To assess whether high levels of IL-6 mRNA correlated with elevated Notch signaling in breast cancers, we examined a previously reported data set containing various types of breast cancer stratified into luminal or basal breast tumors.16 As the Notch transcriptome is quite varied in different tumor types (see Andersson et al.17 and Figure 4 below), we used expression of the Jagged1 ligand as a proxy for Notch signaling, in keeping with a previous report.14 We found that IL-6 and Jagged1 mRNA expression correlated in basal but not in luminal (A+B) breast cancers (Figures 1j and k). We also observed that three out of four basal type of breast cancer cell lines upregulated IL-6 mRNA expression in response to Notch activation, whereas only one out of four luminal cell lines showed enhanced IL-6 expression following Notch stimulation (Figure 1l). In conclusion, the data show that IL-6 is a novel Notch target gene in breast tumor cells, and that both Notch and IL-6 expression is higher in basal breast cancers.

Notch-induced increase in IL-6 expression results in autocrine and paracrine activation of JAK/STAT signaling

We next assessed whether the observed upregulation of IL-6 expression by Notch led to activated JAK/STAT signaling. Recombinant IL-6 potently enhanced the level of Tyr705 phosphorylated STAT3 in the MDA-MB-231 cells (Figure 2a), and a robust increase in phosphorylated STAT3 was also observed 12 h after expression of Notch1 ICD, which could be reduced by addition of an IL-6 blocking antibody to the cell culture medium (Figure 2b). Furthermore, expression of the JAK/STAT target gene Bcl-xL,18 which encodes an antiapoptotic protein, was elevated by Notch1 ICD (Figure 2c) and as control, by recombinant IL-6 (Figure 2d). To assess paracrine activation, we subjected naive MCF7 cells to conditioned medium from MBA-MB-231 cells, which had been transduced with Notch1 ICD or enhanced green fluorescent protein. Conditioned medium from Notch1 ICD-transduced cells resulted in a robust increase of phosphorylated STAT3 in the MCF7 cells, which could be blocked by an IL-6 blocking antibody (Figure 2e). In sum, these data suggest that IL-6 produced in response to Notch activation can activate JAK/STAT signaling in both an autocrine and paracrine manner.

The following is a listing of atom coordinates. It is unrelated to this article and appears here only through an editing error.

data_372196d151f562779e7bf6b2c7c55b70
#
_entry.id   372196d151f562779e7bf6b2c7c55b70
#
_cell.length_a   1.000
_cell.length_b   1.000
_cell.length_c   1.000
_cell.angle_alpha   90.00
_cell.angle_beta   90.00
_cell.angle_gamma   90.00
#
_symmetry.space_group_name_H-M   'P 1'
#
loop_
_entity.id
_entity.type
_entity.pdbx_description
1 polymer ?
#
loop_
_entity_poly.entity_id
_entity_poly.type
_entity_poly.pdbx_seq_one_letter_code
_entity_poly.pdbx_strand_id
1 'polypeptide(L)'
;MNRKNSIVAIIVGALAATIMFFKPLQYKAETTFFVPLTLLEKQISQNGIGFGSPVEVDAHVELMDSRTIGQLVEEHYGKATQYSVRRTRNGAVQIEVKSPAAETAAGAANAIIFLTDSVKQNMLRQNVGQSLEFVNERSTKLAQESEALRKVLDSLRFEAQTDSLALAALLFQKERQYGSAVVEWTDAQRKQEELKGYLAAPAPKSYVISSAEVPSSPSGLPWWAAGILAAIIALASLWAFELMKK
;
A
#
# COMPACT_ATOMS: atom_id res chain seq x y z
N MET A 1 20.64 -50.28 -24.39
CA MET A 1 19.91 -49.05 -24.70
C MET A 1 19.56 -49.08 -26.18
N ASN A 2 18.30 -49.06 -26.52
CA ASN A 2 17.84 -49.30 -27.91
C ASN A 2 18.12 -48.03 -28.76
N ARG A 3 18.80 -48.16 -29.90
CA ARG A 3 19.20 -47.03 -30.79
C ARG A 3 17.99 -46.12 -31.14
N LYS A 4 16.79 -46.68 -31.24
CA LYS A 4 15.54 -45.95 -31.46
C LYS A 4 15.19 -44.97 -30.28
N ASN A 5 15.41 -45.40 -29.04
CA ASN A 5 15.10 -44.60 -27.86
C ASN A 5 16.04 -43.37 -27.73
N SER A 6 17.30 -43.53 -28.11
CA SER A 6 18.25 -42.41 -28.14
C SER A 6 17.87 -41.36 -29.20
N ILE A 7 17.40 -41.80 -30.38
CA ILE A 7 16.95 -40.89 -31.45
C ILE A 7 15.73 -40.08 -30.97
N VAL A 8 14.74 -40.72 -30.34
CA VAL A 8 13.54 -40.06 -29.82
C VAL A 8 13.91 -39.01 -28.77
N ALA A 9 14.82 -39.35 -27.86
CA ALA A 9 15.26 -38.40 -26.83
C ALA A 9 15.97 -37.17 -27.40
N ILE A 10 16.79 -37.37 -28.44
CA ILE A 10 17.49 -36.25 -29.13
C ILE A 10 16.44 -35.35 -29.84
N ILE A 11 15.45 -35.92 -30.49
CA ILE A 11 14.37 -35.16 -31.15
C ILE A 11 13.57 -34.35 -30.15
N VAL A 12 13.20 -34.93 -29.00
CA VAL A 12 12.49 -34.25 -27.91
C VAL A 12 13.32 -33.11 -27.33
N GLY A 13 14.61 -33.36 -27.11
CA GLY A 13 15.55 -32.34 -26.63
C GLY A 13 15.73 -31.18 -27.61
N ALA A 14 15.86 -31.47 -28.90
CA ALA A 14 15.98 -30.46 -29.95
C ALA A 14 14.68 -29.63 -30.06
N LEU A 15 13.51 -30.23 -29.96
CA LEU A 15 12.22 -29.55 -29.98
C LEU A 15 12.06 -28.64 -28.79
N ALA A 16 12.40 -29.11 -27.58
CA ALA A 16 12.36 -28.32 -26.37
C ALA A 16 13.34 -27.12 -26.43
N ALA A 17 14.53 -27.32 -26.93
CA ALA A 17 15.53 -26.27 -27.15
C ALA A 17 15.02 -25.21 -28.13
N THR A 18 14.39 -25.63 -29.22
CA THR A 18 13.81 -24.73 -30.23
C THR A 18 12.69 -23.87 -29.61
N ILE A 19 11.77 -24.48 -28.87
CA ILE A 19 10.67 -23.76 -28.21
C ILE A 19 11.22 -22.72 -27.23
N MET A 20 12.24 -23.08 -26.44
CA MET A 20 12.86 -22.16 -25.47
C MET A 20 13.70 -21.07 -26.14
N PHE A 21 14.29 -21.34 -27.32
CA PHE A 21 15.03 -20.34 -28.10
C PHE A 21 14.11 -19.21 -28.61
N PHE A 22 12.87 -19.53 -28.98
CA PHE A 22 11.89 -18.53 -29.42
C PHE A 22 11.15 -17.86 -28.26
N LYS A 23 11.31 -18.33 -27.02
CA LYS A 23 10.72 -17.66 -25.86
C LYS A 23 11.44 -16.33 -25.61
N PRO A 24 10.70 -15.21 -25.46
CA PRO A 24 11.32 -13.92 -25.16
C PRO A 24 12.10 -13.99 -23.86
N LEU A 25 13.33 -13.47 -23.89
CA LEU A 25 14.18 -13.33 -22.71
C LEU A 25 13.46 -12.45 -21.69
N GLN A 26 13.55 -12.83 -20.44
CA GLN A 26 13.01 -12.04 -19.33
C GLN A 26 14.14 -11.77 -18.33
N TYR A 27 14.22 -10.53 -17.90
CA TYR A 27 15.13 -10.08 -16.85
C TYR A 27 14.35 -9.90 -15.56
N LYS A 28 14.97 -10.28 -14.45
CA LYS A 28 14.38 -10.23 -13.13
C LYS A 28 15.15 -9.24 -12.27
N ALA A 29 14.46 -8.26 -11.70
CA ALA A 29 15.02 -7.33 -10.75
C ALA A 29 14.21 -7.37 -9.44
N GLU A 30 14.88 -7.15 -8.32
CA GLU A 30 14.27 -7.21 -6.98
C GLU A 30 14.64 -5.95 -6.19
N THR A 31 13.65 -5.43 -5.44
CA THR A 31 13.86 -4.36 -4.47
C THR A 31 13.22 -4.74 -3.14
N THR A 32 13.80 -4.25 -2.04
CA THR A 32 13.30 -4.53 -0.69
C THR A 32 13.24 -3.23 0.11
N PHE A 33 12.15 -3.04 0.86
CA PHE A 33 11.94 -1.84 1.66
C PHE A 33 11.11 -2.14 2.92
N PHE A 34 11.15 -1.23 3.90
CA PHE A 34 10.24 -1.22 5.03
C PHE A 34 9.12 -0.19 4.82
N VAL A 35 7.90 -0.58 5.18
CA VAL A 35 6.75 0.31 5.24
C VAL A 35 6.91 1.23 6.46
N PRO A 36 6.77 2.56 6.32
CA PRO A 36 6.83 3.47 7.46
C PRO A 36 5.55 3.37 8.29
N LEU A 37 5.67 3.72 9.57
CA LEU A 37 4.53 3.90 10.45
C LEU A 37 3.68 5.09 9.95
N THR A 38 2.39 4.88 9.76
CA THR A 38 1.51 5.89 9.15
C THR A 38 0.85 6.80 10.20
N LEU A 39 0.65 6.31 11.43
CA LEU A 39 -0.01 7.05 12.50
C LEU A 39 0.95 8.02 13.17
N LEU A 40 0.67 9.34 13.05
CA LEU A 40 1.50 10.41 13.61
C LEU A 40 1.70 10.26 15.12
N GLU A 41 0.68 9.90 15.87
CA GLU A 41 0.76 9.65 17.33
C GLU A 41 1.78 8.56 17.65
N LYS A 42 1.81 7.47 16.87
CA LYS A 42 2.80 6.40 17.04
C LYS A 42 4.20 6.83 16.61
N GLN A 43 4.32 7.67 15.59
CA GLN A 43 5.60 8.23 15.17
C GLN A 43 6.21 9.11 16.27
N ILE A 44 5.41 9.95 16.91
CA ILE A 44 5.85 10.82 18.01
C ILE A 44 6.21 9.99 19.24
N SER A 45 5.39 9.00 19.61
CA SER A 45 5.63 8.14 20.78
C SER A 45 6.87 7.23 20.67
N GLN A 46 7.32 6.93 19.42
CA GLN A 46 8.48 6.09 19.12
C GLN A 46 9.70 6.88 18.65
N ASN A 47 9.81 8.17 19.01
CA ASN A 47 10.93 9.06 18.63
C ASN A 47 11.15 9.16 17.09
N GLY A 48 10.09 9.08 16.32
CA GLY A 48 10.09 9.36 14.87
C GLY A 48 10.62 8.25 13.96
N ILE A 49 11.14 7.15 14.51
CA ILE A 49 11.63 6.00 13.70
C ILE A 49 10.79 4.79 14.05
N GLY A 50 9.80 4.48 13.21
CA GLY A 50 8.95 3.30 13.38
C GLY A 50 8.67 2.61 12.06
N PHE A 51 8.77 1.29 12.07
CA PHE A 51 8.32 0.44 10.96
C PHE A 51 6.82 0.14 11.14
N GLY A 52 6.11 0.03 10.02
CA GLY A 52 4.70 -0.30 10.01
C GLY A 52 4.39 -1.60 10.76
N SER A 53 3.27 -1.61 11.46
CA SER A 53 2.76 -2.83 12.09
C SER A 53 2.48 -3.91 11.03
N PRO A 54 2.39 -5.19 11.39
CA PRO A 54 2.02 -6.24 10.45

Figure 2
figure 2

Notch activates JAK/STAT signaling via upregulation of IL-6. (a) Addition of recombinant IL-6 to the cell culture medium of MDA-MB-231 cells (+ rec IL-6) led to elevated levels of pTyr705 STAT3 (phosphorylated STAT3 (pSTAT3)) but not total STAT3 (tSTAT3) protein. (b) Analysis of pSTAT3 (upper) and total STAT3 (lower) protein levels in MDA-MB-231 cells infected with adenoviral vectors expressing Notch1 ICD or enhanced green fluorescent protein (EGFP) (control) as indicated. In the two rightmost lanes, an IL-6 blocking antibody (α-IL-6) was added to the cell culture medium before Notch1 ICD or EGFP expression. (c, d) Analysis of (c) Bcl-xL protein levels in MDA-MB-231 cells infected with adenoviral vectors expressing Notch1 ICD or EGFP (control) or (d) in MDA-MB-231 cells supplemented with recombinant IL-6, and with phosphate-buffered saline (PBS) as control. (e) Analysis of paracrine IL-6 activation in MCF7 cells. Conditioned medium from MDA-MB-231 cells transfected with Notch1 ICD or EGFP (control). The conditioned medium was pre-treated with an IL-6 blocking antibody (α-IL-6) before supplemented to the MCF7 cells, and the levels of pSTAT3 and total STAT3 protein were analyzed.